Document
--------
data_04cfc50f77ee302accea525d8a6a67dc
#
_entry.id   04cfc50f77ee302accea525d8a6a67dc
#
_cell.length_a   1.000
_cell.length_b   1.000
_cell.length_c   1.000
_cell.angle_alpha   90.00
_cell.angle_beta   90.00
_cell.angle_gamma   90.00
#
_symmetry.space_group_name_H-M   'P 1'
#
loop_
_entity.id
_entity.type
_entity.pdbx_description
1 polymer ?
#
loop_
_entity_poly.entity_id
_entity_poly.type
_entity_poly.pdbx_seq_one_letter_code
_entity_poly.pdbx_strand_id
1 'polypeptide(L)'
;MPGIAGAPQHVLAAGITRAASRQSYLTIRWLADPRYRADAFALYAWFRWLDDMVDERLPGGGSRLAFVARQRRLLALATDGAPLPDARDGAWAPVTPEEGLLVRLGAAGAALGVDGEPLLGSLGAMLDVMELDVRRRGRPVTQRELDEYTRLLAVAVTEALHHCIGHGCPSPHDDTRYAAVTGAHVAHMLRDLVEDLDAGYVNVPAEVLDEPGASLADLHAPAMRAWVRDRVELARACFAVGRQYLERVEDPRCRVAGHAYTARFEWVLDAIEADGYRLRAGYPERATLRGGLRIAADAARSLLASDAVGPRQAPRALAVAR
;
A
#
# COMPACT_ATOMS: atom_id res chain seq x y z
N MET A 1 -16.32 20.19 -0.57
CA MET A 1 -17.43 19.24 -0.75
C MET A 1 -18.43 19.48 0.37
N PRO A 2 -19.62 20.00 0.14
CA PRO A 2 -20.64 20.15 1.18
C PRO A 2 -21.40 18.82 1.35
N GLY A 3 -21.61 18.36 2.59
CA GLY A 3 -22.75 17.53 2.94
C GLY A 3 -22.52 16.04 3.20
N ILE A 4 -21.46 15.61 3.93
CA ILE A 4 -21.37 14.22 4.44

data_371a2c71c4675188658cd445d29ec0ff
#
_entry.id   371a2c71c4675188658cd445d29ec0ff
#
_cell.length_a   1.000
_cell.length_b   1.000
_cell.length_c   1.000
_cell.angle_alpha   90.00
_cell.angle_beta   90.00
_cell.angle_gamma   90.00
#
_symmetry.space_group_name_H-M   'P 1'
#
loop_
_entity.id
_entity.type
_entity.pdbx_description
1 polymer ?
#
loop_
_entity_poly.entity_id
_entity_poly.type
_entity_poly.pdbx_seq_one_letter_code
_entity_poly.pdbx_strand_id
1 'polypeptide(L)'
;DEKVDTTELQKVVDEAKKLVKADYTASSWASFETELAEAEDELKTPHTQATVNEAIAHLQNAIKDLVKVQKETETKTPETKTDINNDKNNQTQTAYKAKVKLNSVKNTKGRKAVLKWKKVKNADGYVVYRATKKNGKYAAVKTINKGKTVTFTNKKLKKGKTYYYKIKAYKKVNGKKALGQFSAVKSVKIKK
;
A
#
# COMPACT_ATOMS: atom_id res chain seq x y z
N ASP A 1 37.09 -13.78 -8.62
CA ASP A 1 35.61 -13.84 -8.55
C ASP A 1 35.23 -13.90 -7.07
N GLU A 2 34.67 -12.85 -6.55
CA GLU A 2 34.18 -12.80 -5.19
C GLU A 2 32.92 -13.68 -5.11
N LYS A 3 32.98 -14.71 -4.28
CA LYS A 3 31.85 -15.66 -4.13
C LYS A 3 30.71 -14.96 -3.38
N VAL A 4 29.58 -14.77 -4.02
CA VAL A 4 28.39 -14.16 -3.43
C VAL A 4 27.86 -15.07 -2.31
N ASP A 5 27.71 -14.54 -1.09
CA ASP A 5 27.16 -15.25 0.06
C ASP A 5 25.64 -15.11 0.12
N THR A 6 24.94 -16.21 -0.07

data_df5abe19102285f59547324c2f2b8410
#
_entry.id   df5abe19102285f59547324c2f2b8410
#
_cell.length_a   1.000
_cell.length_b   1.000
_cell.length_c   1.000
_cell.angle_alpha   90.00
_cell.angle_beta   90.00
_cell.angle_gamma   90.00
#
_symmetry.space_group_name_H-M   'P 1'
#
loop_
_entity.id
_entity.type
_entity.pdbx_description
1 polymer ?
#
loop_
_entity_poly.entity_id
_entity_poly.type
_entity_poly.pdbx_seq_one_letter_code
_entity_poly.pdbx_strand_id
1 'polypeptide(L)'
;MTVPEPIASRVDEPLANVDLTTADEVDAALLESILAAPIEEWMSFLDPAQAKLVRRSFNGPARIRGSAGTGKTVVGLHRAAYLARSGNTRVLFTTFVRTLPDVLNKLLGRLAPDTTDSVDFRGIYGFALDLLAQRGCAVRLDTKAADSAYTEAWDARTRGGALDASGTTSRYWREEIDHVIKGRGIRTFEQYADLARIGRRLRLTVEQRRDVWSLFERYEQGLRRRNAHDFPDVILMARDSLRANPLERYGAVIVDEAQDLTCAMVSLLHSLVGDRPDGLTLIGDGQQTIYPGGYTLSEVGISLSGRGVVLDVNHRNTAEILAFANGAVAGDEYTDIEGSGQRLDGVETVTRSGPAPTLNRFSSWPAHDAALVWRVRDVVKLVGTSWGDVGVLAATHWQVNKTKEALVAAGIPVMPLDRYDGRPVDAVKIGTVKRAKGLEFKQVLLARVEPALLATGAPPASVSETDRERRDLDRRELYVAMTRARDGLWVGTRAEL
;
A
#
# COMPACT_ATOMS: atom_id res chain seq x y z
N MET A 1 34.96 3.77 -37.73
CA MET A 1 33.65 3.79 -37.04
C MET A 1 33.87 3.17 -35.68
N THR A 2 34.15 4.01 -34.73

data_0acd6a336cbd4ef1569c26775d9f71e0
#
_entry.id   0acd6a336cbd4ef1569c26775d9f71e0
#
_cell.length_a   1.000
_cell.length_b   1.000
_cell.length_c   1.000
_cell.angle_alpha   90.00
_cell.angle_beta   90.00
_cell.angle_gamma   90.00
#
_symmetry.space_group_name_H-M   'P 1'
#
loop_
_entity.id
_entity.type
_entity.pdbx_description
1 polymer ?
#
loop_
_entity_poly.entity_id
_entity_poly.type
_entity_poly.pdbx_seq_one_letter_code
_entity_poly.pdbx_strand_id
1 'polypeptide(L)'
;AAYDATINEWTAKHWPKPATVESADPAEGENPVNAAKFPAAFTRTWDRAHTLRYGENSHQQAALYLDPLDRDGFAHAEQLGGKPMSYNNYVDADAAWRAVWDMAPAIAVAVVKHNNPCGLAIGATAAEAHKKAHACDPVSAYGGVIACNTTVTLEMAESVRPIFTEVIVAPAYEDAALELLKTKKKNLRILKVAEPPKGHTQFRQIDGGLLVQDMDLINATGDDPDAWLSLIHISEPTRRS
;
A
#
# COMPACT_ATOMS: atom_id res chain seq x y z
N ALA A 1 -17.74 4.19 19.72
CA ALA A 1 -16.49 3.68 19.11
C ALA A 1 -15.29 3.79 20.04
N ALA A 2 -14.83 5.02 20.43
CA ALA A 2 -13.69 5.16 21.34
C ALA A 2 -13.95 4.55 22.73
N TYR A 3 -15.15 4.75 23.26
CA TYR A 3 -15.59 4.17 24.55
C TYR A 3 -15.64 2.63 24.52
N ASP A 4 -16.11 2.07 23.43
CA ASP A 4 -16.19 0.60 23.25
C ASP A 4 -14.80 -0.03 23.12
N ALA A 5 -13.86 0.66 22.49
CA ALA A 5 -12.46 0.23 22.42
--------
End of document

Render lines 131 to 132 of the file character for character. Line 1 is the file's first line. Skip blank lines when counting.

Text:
_cell.angle_gamma   90.00
#